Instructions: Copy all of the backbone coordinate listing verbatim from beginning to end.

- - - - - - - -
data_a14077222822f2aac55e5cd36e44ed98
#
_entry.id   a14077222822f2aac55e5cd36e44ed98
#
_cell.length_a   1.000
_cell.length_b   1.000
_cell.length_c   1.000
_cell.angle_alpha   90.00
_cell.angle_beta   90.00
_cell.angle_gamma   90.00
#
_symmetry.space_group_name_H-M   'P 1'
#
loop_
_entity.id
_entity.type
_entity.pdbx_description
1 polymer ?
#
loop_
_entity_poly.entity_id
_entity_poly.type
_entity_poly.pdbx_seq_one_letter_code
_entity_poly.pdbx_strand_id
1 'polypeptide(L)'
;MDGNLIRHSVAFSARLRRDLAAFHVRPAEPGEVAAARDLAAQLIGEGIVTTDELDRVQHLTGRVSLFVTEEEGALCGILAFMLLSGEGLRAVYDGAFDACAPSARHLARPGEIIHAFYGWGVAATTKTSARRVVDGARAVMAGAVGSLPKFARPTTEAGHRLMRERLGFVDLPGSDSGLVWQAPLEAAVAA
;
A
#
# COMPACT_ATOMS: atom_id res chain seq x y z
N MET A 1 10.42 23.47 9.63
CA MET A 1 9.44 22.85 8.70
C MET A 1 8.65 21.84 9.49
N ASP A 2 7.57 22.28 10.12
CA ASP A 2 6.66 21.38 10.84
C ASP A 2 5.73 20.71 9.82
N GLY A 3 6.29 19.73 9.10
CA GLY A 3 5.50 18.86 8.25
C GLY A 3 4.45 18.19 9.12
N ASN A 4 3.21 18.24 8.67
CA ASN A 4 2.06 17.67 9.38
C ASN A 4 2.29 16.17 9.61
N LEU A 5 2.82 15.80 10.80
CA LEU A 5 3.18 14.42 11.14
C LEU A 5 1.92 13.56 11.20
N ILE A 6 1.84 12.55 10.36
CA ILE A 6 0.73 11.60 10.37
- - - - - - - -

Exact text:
data_a14077222822f2aac55e5cd36e44ed98
#
_entry.id   a14077222822f2aac55e5cd36e44ed98
#
_cell.length_a   1.000
_cell.length_b   1.000
_cell.length_c   1.000
_cell.angle_alpha   90.00
_cell.angle_beta   90.00
_cell.angle_gamma   90.00
#
_symmetry.space_group_name_H-M   'P 1'
#
loop_
_entity.id
_entity.type
_entity.pdbx_description
1 polymer ?
#
loop_
_entity_poly.entity_id
_entity_poly.type
_entity_poly.pdbx_seq_one_letter_code
_entity_poly.pdbx_strand_id
1 'polypeptide(L)'
;MDGNLIRHSVAFSARLRRDLAAFHVRPAEPGEVAAARDLAAQLIGEGIVTTDELDRVQHLTGRVSLFVTEEEGALCGILAFMLLSGEGLRAVYDGAFDACAPSARHLARPGEIIHAFYGWGVAATTKTSARRVVDGARAVMAGAVGSLPKFARPTTEAGHRLMRERLGFVDLPGSDSGLVWQAPLEAAVAA
;
A
#
# COMPACT_ATOMS: atom_id res chain seq x y z
N MET A 1 10.42 23.47 9.63
CA MET A 1 9.44 22.85 8.70
C MET A 1 8.65 21.84 9.49
N ASP A 2 7.57 22.28 10.12
CA ASP A 2 6.66 21.38 10.84
C ASP A 2 5.73 20.71 9.82
N GLY A 3 6.29 19.73 9.10
CA GLY A 3 5.50 18.86 8.25
C GLY A 3 4.45 18.19 9.12
N ASN A 4 3.21 18.24 8.67
CA ASN A 4 2.06 17.67 9.38
C ASN A 4 2.29 16.17 9.61
N LEU A 5 2.82 15.80 10.80
CA LEU A 5 3.18 14.42 11.14
C LEU A 5 1.92 13.56 11.20
N ILE A 6 1.84 12.55 10.36
CA ILE A 6 0.73 11.60 10.37